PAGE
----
“What are you doing?” I asked. “You were supposed to be trying out the sled.”

“Look at this.” He motioned with his drink at the TV. His drink was in an obscenely tall glass, which led me to believe that it was a Long Island ice tea. As far as the TV, I didn’t know what was on, and I didn’t intend to find out. Anything that had captivated Arnie’s attention so completely was nothing that I wanted to see.

“No way, dude. I’m going back upstairs to watch golf or something.”

“You don’t even like golf.”

“Nobody likes golf, man. The only reason people even feign interest is to seem elite.”

“Are you guys watching the news?” That was Mandy. Technology’s nice and all, but sometimes when I’m hanging around computer geeks like Mandy, I just wish for the old times. Like how Batman and Commissioner Gordon had that big, stupid, red plastic Bat-phone in the old TV show. How long do you think their friendship would have lasted if the old Commissioner could have just tuned in on Batman any time he wanted? Like, “Batman, this is an emergency! Bruce Wayne? What are you doing taking a dump at Batman’s house? Again?”

I don’t think it would have lasted very long.

“No,” I told her. “I’m watching golf.”

“Why? You have to go out on patrol in two hours. You start watching golf, you’ll fall asleep. Besides—turn it to the news.”

“No way,” I told her.

“I’ve been watching,” Arnie told her. “I was just trying to get him to watch, but he won’t.”

“Just look at the news,” she ordered me.

I sat down on the futon, wishing I had never tried to get Arnie to practically kill himself on the stairs. Or at least waited until later.

On the news was some building. It wasn’t even time for the news to be on, so I had to assume that this was one of those stupid Special News Bulletins that they’re always throwing up, like any time the President speaks or whatever, and no matter which channel you turn to, it’s the same crap—some old guy talking about how his decisions are really important, when really it just means that you’re missing The Simpsons. This wasn’t an old guy, though.

This was some building—I didn’t recognize it, but you could tell it was downtown—and it looked like it was on fire. “Turn it off,” I told Arnie.

“Turn it up,” Mandy told Arnie at the same time. He turned it up, because he’s a bastard.

“—nd are demanding that their demands are met at once. We don’t know exactly what the police are going to do to resolve this situation, but we will keep you informed as the events unfold.” That’s what the chick on TV was saying. She was standing in front of the building, and there were a bunch of teenage guys standing behind her, waving and making faces at the camera.

The picture snapped back to the guy sitting in the studio. “So, Judy, has anyone heard from the Amazing Portly Boy so far?”

“He hasn’t contacted anyone yet, that we know of, Tom. But an insider has revealed that he is still sitting around in his underwear, watching some golf.”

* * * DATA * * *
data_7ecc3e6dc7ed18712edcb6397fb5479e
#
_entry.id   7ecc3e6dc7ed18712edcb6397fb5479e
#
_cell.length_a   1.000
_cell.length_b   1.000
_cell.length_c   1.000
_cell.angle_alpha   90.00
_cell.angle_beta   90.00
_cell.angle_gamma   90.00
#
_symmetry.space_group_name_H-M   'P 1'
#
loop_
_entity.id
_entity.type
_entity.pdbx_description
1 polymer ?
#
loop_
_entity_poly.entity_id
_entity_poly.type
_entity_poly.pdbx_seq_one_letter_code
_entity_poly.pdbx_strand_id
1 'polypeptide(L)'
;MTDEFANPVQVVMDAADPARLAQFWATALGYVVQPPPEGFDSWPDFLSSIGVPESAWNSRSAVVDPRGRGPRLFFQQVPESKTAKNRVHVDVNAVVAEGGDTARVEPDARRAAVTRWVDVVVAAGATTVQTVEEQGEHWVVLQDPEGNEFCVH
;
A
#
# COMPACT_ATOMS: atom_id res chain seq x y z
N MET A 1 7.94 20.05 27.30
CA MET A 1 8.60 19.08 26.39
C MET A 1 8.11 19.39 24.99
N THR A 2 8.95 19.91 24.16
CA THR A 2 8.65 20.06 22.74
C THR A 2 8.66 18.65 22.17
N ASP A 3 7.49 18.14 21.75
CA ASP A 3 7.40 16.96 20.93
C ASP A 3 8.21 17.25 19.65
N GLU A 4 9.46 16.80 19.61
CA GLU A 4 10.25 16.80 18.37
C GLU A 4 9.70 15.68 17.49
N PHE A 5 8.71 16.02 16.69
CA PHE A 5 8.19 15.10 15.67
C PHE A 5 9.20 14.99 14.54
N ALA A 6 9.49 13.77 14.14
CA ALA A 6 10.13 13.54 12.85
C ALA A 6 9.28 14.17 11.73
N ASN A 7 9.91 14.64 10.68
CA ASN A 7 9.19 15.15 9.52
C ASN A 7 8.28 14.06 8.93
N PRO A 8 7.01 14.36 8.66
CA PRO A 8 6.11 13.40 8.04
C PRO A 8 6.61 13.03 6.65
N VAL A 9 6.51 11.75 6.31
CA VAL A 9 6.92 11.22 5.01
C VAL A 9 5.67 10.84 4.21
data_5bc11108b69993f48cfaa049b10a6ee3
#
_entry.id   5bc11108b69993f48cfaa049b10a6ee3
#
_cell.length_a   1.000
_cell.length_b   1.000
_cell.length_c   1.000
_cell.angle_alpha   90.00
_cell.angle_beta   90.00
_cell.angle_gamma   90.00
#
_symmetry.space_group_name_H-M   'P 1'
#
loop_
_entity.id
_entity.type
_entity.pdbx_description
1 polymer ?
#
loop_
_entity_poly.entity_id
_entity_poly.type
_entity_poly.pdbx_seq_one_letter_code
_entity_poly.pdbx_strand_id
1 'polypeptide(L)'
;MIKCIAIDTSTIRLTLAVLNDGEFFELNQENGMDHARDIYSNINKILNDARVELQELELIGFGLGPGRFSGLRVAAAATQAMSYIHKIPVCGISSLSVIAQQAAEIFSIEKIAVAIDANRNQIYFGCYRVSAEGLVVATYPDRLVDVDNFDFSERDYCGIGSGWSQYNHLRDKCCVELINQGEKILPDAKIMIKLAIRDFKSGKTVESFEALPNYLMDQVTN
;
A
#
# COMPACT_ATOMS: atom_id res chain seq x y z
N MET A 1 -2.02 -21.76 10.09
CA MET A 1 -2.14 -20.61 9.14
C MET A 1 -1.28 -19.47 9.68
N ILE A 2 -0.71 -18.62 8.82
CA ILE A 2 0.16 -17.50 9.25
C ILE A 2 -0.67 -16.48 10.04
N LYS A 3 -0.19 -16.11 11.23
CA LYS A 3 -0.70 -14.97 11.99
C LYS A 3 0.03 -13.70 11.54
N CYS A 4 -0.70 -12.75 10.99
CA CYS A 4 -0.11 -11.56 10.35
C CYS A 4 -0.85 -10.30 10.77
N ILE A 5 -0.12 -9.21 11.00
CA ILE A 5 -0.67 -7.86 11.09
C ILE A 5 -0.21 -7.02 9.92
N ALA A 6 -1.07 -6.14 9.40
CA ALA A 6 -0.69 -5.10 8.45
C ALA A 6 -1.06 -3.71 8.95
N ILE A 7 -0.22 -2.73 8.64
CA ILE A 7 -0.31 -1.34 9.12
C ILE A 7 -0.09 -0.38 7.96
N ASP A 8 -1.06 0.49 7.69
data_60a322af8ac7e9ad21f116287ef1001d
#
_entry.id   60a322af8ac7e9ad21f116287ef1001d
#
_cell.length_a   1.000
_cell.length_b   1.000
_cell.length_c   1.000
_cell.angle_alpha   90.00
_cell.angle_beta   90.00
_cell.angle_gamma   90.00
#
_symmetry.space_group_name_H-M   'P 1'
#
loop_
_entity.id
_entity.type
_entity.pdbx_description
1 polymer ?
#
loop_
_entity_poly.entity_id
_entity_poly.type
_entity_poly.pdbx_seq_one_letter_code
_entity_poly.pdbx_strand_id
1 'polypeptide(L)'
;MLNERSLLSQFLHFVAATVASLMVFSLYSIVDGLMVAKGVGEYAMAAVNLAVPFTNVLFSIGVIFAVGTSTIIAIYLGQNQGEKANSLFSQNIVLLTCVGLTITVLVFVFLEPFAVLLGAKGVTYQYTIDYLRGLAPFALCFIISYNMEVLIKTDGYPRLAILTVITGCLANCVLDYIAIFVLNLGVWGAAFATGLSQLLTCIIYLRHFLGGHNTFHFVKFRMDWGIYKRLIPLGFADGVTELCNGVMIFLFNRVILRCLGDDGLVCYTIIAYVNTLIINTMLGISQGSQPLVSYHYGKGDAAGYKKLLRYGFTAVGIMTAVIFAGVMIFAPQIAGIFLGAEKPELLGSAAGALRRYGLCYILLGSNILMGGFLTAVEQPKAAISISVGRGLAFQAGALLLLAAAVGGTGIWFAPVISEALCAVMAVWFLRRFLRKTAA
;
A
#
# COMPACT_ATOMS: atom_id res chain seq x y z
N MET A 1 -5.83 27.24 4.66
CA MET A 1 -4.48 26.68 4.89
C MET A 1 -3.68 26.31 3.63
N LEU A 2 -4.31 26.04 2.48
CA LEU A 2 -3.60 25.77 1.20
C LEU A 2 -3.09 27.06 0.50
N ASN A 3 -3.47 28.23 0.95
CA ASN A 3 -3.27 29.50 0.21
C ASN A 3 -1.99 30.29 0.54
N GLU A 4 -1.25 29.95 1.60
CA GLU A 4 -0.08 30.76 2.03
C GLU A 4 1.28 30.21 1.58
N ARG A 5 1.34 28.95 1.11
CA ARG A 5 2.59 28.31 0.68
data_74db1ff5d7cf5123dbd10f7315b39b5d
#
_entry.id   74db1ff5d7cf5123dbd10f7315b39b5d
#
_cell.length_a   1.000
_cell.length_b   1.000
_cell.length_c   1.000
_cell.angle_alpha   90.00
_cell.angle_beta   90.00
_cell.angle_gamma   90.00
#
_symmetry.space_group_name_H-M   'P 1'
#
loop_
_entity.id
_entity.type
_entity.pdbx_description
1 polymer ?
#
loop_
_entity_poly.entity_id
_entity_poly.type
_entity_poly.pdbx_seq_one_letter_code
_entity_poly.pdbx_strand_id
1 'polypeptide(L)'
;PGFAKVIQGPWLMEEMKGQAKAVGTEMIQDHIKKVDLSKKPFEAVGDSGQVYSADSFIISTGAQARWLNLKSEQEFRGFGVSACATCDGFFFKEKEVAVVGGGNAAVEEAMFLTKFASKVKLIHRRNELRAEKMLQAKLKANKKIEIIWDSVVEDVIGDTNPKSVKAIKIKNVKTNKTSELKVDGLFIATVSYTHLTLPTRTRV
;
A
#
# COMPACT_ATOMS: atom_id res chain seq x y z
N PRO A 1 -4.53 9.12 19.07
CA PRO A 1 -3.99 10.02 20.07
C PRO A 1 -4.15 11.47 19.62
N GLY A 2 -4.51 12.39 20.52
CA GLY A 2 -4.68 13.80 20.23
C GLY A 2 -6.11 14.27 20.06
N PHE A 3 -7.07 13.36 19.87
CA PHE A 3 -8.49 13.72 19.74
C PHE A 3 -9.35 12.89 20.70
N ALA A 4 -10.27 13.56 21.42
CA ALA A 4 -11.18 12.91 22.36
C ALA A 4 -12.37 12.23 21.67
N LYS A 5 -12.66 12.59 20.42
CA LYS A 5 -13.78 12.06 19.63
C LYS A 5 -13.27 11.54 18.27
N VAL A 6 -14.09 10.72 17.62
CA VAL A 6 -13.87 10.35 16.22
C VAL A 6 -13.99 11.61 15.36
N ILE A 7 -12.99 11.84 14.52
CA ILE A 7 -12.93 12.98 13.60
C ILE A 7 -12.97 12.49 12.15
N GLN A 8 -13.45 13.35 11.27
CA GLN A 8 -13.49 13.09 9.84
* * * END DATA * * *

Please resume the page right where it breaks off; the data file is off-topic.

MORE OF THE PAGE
“Arnie, you whore.”

“It wasn’t me, man, I swear.”

“You lie.”

“Okay, so it was me. But I only did it because I thought you would like to keep the world informed. Plus, they called me, and I was caught off guard. I was just getting ready to try out that sled idea, the phone rang, they asked me what was Portly Boy doing about all this. I didn’t know who it was, man.”

“So some stranger calls up and asks what I’m doing, you tell them I’m sitting around in my underwear, watching some golf?”

“I thought that’s what you were doing.”

“That’s not the point, you idiot. We have to get an unlisted number.”

“So what are you going to do?” Mandy asked.

“Put some pants on, I guess.”

“Excellent idea. What I meant, though, is what are you going to do about the newest fiasco that constitutes your life?”

“Beats me, man. I don’t even know what’s going on.”

“Tom, it seems like there is a new development here. The woman is coming back outside, it looks like she’s holding a monkey.”

I looked back at the TV and saw the Judge standing on the roof of a building, holding a monkey. “What the hell is going on?” I asked, before I realized that I really didn’t want to know.

“Apparently, the Judge and Flixxx have taken over a monkey production plant,” Arnie said. “Like, where they make super-intelligent monkeys. I bet they’re going to start producing an army of super-smart monkeys. With wings. Just like that movie.”

“The Wizard of Oz?” I asked him.

“That wizard was a freakin’ genius, with his flying monkeys.”

“They weren’t his monkeys?”

“You think they have places that rent out flying monkeys in Oz?”

“They were the evil witch’s monkeys, you dolt.”

“I think we’re getting a little sidetracked here,” Mandy said. “Would you two shut up for a second so that I can hear what they’re saying?”

“Tom, I can’t really tell what’s going on up there, we have a news helicopter on the scene, we’re switching live to that feed.”